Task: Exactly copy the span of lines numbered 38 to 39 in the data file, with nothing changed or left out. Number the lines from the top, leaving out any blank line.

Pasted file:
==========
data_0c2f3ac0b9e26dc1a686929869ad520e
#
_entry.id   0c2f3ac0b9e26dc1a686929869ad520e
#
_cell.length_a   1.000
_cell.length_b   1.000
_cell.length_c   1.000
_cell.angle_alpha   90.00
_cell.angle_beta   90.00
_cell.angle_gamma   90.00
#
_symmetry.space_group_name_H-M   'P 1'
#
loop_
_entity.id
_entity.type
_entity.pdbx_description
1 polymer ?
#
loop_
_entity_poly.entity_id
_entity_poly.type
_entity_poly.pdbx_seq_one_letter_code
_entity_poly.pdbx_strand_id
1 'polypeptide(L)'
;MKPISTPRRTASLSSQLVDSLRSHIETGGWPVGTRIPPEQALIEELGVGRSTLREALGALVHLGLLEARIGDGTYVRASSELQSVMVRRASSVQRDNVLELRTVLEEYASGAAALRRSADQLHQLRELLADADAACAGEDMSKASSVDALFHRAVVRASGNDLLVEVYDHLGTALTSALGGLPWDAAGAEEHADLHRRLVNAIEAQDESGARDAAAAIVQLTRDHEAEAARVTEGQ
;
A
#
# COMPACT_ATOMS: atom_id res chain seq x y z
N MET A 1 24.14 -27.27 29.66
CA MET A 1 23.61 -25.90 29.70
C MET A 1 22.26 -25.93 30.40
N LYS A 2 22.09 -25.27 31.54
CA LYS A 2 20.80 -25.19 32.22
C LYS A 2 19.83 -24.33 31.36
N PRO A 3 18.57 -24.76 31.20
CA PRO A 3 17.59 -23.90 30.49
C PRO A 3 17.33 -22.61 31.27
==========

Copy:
CA PRO A 3 17.59 -23.90 30.49
C PRO A 3 17.33 -22.61 31.27